Ostrich Egg Super Spring Frittata

When a lovely lady from Morrisons sends you an email saying,

“Would you like an Ostrich egg?” the sensible thing to do is to think calmly and rationally about what are going to do with the equivalent to 24 hens eggs.

However I  sleeping very badly in my final trimester of pregnancy and  not doing calm or rational very well so bizarrely my  first thought was

“Wouldn’t it be fun to convince this baby, that it came from an egg and have the physical evidence of a giant egg shell handy.”

So I said “Yes, please” and a day later a tired bike courier arrived with a box labelled ” 1 Ostrich”.  He must deliver a lot of interesting things since he looked pretty non-plussed handed it over and asked the way back to the motorway.


The egg was beautfiul , 30cm long, very heavy , the shell like a fine ceramic,  slightly dimpled and very heavy.

Now I had to cook it , I started reading around and thought for  I dramatic purpose a giant Scotch Egg ( I’ve baked them before )  but journalist Fraser Lewry had got their first in 2005, their is also a recipe in the fabulous Stefan Gates Extraordinary Cookbook one of those books I cannot stop reading.


I also couldn’t bear to break such a beautiful shell I am habouring thoughts of getting someone artistic to decorate it . Instead following the instructions on the box, resting the egg in a pot of compost,   I drilled a hole in the bottom using a 3mm drill bit.

Then I broke up the contents with a long skewer, shaking the contents , loose. Now I had nearly a litre of scrambled egg, a medium chicken egg is about 45ml so that’s 21 eggs worth. My standard cake recipe uses 3 eggs , even the ravenous builders might struggle to get through 7 cakes and  anyway they are off for Easter

The only other time I have been faced with a surfeit of eggs was catering for a festival set up crew when sick of miscorwaving gallons of scrambled egg , I ended up becoming a breakfast frittata making machine.


So using the eggs I decided to make a seasonal dish with the best Spring produce ; Asparagus and St Georges Mushrooms

  •  English Asparagus has just come into season her in the East Midlands and should be around for a month or so, a tweet advised me this year it is due to glut.  
  •  St Georges Mushrooms a found a lot of these on a walk last weekend,  so named as these Spring mushrooms first appear around the 23rd of April ( St Georges Day) , they are a strong tasting firm white mushroom.
  •  British smoked bacon in thick chunks this is very similar to Italian pancetta and adds a smoky kick. You could also use anchovies or smoked peppers.

Cooked I couldn’t really discern any difference between the Ostrich and hens eggs, but the fritta was a lovely golden brown.  We will be having some lovely scrambled eggs over Easter Bank Holiday and I have frozen some of the  egg  ( in 3 hens egg sized batches) for baking UPDATE I tried using the eggs for baking a Victoria Sponge weighing 175g worth of eggs to self raising flour , sugar and butter. I did not work, I have a flat biscuity cake . I think the proportion of egg white to yolk is different in Ostrich Eggs compared to Hens.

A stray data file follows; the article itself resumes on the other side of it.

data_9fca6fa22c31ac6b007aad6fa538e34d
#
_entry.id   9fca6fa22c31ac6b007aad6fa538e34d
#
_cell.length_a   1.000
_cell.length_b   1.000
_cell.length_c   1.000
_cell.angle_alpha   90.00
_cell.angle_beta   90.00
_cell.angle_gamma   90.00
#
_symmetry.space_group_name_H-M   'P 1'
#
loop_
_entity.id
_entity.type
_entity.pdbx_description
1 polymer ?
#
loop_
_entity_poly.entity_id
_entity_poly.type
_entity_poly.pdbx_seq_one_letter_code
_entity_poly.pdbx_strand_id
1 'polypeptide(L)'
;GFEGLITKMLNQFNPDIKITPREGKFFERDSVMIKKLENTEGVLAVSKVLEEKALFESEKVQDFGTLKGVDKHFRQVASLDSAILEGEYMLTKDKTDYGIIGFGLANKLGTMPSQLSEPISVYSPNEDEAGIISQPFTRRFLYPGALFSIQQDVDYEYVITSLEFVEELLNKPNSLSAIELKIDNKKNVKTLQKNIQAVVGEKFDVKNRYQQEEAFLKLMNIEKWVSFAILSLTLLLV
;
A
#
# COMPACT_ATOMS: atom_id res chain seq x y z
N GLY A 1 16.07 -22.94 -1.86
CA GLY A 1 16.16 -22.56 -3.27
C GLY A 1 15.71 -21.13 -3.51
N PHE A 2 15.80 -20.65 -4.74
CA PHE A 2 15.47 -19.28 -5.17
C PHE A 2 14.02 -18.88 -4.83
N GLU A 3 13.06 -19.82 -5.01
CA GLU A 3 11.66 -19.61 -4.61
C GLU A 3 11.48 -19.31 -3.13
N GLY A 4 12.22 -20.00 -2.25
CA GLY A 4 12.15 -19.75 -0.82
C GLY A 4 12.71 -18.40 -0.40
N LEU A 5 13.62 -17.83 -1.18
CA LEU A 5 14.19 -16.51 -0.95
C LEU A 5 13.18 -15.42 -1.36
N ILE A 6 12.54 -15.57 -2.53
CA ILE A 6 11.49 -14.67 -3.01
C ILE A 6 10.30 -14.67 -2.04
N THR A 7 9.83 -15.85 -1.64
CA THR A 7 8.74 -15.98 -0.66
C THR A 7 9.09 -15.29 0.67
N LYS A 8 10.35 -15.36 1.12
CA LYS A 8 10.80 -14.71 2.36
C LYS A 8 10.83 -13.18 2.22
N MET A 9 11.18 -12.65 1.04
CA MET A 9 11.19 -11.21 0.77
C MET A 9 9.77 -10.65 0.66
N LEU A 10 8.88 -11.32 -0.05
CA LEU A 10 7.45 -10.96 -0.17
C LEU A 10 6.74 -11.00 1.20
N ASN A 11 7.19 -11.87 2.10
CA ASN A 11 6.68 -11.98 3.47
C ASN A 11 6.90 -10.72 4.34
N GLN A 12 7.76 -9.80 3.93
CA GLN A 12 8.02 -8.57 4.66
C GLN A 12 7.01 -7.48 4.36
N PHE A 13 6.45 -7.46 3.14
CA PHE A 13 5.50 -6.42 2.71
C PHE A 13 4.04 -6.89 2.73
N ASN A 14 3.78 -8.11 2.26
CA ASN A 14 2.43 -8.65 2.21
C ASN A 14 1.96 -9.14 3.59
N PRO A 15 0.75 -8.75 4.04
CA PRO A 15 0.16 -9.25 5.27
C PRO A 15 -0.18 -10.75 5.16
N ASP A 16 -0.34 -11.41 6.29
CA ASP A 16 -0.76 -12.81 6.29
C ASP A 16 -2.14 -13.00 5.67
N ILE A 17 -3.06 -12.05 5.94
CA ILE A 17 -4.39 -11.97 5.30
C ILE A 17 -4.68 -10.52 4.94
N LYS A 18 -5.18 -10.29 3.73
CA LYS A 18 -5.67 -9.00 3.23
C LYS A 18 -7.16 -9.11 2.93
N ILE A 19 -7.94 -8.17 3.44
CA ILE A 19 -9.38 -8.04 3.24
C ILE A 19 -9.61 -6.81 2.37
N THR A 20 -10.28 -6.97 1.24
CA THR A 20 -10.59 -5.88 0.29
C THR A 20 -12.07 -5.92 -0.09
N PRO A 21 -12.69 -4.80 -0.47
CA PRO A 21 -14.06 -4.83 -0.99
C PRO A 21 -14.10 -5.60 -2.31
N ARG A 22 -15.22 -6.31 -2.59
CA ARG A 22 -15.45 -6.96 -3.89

If you fancy having a go with an Ostrich egg they are available at selected Morrisons stores – Stamford, St Albans and Hatch End store for £15

My local farmers market also has them for sale from Gamston Wood Farm alongside low in fat and cholesterol red Ostrich Meat.

Super Spring Frittata.

10 ( 450ml) eggs (approx. 1/2 Ostrich Egg)
1 large  leek finely chooped
100g of spring mushrooms sliced
1 bunch of Asparagus
50g of smoked bacon finely chopped
1 tsp of butter
Cracked black pepper, smoked papriika or chipoltes

  1. Preheat the gril to a medium heat
  2. In a large non-stick frying pan , suitable for placing under the grill.
  3. Fry the bacon with the leeks in a little butter til the leeks  softened
  4. Season with black pepper, or for a smoky taste a little smoked papriika or chipoltes
  5. Add the mushrooms and asparagus to coat in the bacon and leeks
  6. Pour over the eggs and cook for a few minutes on a medium heat until you can see the egg at the edges of the pan beginning to firm.
  7. Place the pan under the grill for 5 minutes or until the top is golden brown


Courgette Frittata by you.


  1. Whoooah there. I thought you said ‘ostrich’! Oh. You did. How cool is that? Thanks for sharing. And when will we see them in Morrisons? 😉

  2. An ostrich egg! Well, my local Morrisons isn’t one of those three – darn. Even if I did get one, I’m not sure I’d know how to open it… I don’t have an electric drill!

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